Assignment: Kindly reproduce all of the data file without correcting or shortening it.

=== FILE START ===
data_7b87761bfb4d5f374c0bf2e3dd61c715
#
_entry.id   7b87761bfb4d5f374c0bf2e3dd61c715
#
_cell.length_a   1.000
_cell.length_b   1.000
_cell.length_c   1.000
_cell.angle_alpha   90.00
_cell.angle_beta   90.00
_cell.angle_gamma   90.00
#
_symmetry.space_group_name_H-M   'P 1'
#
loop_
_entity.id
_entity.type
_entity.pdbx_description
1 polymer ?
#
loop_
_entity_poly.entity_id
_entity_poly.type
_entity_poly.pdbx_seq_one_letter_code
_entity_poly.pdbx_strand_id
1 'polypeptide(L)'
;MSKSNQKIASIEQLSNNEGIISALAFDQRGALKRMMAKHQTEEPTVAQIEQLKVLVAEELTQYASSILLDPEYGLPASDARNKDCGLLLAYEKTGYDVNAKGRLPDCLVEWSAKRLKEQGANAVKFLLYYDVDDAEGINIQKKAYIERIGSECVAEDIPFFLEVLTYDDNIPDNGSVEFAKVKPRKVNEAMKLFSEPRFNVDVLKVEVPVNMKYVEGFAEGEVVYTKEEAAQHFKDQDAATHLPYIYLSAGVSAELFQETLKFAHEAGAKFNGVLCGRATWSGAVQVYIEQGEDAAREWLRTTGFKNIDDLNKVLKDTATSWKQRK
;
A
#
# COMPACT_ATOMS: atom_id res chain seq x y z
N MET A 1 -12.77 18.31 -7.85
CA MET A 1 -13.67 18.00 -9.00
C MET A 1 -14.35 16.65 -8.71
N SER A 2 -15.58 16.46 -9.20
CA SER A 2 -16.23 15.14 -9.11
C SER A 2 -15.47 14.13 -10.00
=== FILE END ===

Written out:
data_7b87761bfb4d5f374c0bf2e3dd61c715
#
_entry.id   7b87761bfb4d5f374c0bf2e3dd61c715
#
_cell.length_a   1.000
_cell.length_b   1.000
_cell.length_c   1.000
_cell.angle_alpha   90.00
_cell.angle_beta   90.00
_cell.angle_gamma   90.00
#
_symmetry.space_group_name_H-M   'P 1'
#
loop_
_entity.id
_entity.type
_entity.pdbx_description
1 polymer ?
#
loop_
_entity_poly.entity_id
_entity_poly.type
_entity_poly.pdbx_seq_one_letter_code
_entity_poly.pdbx_strand_id
1 'polypeptide(L)'
;MSKSNQKIASIEQLSNNEGIISALAFDQRGALKRMMAKHQTEEPTVAQIEQLKVLVAEELTQYASSILLDPEYGLPASDARNKDCGLLLAYEKTGYDVNAKGRLPDCLVEWSAKRLKEQGANAVKFLLYYDVDDAEGINIQKKAYIERIGSECVAEDIPFFLEVLTYDDNIPDNGSVEFAKVKPRKVNEAMKLFSEPRFNVDVLKVEVPVNMKYVEGFAEGEVVYTKEEAAQHFKDQDAATHLPYIYLSAGVSAELFQETLKFAHEAGAKFNGVLCGRATWSGAVQVYIEQGEDAAREWLRTTGFKNIDDLNKVLKDTATSWKQRK
;
A
#
# COMPACT_ATOMS: atom_id res chain seq x y z
N MET A 1 -12.77 18.31 -7.85
CA MET A 1 -13.67 18.00 -9.00
C MET A 1 -14.35 16.65 -8.71
N SER A 2 -15.58 16.46 -9.20
CA SER A 2 -16.23 15.14 -9.11
C SER A 2 -15.47 14.13 -10.00